UK workers suffer 2.5 per cent real-term pay cut, while top CEOs get 4 per cent rise

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Workers in the UK took a 2.5 per cent real-term pay cut in 2022, while top CEOs received a 4.4 per cent real-term rise, new analysis from Oxfam reveals ahead of International Workers’ Day today.

The total salary loss for workers in the UK was over £23 billion, with individual workers losing an average of £715 each because wages did not keep pace with inflation. This is equivalent to working 5.3 days unpaid. The pay rise for top CEOs was 12.3 per cent, before being adjusted for inflation.

Oxfam’s analysis of the CEO data so far available for 2022 shows that the UK’s 100 top-earning CEOs were paid £3.4 million on average in 2022 and earn 140 times more than the average worker in the UK.

Globally, CEO pay in the UK, US, South Africa and India averaged a nine per cent rise last year, while workers’ wages in 50 other countries fell by an average of three per cent during the same period. One billion workers each took an average pay cut of $685 in 2022, a collective loss of $746 billion in real wages.

The figures, adjusted for inflation, are based on the latest data from the International Labour Organization (ILO) and government statistics agencies. Shareholders saw record payouts of $1.56 trillion in 2022, a 10 per cent real-term increase compared to 2021.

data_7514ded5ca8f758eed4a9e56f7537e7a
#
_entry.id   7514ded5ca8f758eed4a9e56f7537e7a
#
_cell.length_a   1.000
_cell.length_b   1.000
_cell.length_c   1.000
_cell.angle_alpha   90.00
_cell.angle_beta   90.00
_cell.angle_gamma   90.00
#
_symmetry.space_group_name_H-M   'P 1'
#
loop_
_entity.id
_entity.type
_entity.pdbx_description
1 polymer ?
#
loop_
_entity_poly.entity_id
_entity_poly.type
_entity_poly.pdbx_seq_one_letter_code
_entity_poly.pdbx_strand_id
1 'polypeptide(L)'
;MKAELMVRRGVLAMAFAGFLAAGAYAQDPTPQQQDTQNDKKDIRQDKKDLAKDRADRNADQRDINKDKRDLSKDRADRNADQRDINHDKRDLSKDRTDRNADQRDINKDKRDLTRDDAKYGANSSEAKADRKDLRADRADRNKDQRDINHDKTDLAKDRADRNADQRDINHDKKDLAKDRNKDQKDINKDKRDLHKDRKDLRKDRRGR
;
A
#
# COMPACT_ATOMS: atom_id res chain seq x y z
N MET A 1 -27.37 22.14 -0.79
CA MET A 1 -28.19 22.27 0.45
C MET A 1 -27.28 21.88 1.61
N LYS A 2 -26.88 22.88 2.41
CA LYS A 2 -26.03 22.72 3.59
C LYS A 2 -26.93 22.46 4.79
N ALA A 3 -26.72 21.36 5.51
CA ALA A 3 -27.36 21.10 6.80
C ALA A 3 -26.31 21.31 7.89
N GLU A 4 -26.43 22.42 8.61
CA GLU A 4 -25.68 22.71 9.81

Katy Chakrabortty, Oxfam Head of Advocacy, said “While we know that the UK is in the midst of a searing cost of living crisis, seeing just how much workers across the country are losing is astonishing. Apparently top bosses didn’t get the memo that we should all just accept being poorer.

“It’s clear that the cost of living crisis is actually an inequality crisis, one where CEO and shareholders siphon off the profits and get richer by the day while working people struggle and can’t afford the very basics.

“This is an economic model of misery and we need governments to stop propping it up and get serious about ensuring a fair deal for all. A permanent increase in taxes on the richest 1 per cent is long overdue.”

Women workers are disproportionately affected, often having to work reduced paid hours or drop out of the workforce altogether because of their unpaid care workload. They also continue to face gender-based discrimination, harassment, and less pay for work of equal value as men. Oxfam’s analysis found that women and girls are putting in at least 380 billion hours of unpaid care work every month, which total 4.6 trillion hours a year.

Additionally, Oxfam’s analysis of corporate and survey data for 2022 found that:

  • 150 of the top-paid executives in India received $1 million on average last year, a real-term pay rise of 2 per cent since 2021. A single Indian executive makes more in just four hours than the average worker earns in a year.